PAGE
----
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IT Sourcing Europe highlights the three key lessons learned from successes and failures of the global IT Outsourcing relationships from recession till present days.
Lesson #1: Organizations must change to survive.
In order to survive a recession and win today’s competition, any organization should strive to substantially innovate its business operations and processes as well as services and products offered. In today’s ITO context, it is no longer enough for companies to focus solely on cost-efficiency and resolution of short-term issues. For innovation to be created and matured in such external services markets as outsourcing, both client and supplier should put much effort in growing their ability to go beyond traditional outsourcing relationships, in which problems are dealt with largely as a contest between the two parties with different vested interests to protect.
During the recession many traditional outsourcing relationships failed because both parties ignored the collaborative arrangements. Within today’s Outsourcing 2.0 concept, collaboration is the main force driving innovation. Collaboration allows the client to move from outsourcing management and contract administration to project success and quality monitoring and risk sharing. The buyers of the outsourcing services should tend to establish personal, competence-based and motivational trust among their vendors to reach a collective delivery and open, learning, flexible, adaptive and interdependent behaviors.
IT outsourcing can only work well in the environment of mutual trust and risk sharing among all of the parties involved. So, focus on long-term cooperation is essential for creating such an environment.
Lesson #2: In-house leadership is vital for large-scale transformations.
Both client and supplier organizations should now consider the concept of leadership as a “third corner thinking” able to mobilize in-house resources to handle the adaptive challenges facing the organizations, transform the way how things are done and leverage the capabilities and strategies in a new way. Both client’s and supplier’s leaders should think in the spirit of problem solving, not just company interest protection, and should perform in compliance with the industry’s best practices to achieve a collective delivery.
The more work is outsourced, the more leadership is required from both sides to define the problem and develop and implement the solution. The role of leadership shifts from mere governance and contract management to direction maintenance and process shaping. The more business-focused and aggressive the innovation, the more truthful the idea that the leadership should come primarily from the client. Thus, in outsourcing, the most valuable and hardest task of leadership is to advance goals and develop strategy to promote adaptive work.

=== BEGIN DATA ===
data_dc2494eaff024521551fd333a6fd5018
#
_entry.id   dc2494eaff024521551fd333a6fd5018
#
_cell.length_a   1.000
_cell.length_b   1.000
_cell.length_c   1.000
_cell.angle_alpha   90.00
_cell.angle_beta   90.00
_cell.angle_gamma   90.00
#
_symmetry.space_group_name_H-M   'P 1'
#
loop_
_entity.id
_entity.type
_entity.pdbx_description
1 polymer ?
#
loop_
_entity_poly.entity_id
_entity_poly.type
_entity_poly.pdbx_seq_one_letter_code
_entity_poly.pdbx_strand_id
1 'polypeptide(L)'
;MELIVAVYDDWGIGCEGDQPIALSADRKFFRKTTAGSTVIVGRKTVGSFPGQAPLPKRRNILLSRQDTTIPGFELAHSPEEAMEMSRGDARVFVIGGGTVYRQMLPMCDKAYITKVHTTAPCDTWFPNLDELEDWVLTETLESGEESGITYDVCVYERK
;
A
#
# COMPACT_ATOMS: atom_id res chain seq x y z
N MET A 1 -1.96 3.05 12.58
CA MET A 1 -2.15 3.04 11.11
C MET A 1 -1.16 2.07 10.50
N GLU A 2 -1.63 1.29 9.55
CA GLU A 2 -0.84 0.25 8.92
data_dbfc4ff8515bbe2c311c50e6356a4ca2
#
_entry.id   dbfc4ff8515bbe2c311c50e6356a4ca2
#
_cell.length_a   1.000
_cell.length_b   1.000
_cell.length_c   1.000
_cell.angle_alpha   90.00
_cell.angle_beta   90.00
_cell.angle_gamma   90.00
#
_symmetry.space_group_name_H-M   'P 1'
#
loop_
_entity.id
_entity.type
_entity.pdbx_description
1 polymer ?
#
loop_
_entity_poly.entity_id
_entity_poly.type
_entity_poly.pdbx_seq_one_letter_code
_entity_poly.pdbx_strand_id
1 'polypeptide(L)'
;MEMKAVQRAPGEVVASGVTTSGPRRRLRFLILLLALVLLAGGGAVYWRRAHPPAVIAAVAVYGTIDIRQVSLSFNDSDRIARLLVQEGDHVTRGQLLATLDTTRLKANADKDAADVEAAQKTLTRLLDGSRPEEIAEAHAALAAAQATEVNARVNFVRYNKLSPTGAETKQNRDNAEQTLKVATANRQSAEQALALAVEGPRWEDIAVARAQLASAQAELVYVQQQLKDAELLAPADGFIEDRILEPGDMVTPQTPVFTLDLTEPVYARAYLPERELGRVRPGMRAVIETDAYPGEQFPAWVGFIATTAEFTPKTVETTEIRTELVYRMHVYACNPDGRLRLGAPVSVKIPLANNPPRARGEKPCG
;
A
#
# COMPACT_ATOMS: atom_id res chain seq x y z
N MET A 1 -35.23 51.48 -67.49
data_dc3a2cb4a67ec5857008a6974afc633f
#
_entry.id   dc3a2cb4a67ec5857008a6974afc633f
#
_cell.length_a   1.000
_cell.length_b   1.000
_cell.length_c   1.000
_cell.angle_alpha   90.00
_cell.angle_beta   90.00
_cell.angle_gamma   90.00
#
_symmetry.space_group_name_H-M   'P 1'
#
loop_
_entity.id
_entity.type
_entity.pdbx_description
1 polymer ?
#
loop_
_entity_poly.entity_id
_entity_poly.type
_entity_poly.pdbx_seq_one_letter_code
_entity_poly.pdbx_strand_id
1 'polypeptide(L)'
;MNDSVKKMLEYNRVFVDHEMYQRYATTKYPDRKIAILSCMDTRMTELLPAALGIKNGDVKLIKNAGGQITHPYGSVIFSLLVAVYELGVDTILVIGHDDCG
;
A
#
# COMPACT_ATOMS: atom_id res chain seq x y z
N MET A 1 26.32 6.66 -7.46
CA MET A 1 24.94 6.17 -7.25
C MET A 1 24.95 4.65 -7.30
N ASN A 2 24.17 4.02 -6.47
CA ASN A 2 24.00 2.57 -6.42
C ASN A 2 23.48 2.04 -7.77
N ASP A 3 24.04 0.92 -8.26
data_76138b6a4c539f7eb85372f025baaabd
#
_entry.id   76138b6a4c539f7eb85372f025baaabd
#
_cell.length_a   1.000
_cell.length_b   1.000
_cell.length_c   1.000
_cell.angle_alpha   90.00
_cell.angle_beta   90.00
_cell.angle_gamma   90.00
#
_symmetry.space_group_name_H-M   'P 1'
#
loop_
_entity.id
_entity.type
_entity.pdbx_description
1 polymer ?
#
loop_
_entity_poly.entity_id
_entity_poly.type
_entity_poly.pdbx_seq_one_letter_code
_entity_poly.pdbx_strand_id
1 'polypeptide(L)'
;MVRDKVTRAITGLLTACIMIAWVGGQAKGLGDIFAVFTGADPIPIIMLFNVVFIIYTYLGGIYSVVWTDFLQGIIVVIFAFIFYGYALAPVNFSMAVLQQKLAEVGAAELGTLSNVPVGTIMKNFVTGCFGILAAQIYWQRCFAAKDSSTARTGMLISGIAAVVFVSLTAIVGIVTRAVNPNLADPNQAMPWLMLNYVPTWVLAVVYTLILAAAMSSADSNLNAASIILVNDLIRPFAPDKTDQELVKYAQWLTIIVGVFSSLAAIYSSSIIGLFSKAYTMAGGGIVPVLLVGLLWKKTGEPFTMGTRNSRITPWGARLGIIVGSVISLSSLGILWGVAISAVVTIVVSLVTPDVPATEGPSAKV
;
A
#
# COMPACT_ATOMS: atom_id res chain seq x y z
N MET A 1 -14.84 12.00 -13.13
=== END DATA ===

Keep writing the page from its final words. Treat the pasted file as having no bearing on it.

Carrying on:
Lesson #3: In ITO risks should be shared and offset.
Innovation, achieved collaboratively, is able to find ways of ITO risk sharing and offsetting, which, in turn, will allow client organization to reduce costs in a more sustainable way. Business process innovation drives sustainable improvement of both business operations and profit growth targets.
To create as risk-free environments as possible within ITO engagements, outsourcing companies need to create a common goal with their suppliers and suppliers need to understand clients’ business goals prior to signing a contract and generating project metrics. Such understanding will eventually allow suppliers to provide the most appropriate skills to ramp up the project success. Clients, able to create an environment of mutual trust and collaboration, will eventually be able to create a risk-reward mechanism based on actual supplier performance and cooperation.
To conclude with, today’s outsourcing companies and their suppliers need to change their traditional approaches towards leadership, contracting and organizing their processes to gain a lot of success from their ITO partnerships. The models in which companies hire partners to execute their IT projects and place the whole burden of responsibility on their partners are doomed to fail in today’s ITO context. The organizations willing to outsource their IT function should be 100% involved in project management at the highest executive level and should be focused on establishing strategic long-term cooperation rather than skimming the cream off short-time benefits. This is the only possible scenario of further success and maturity of global outsourcing practices.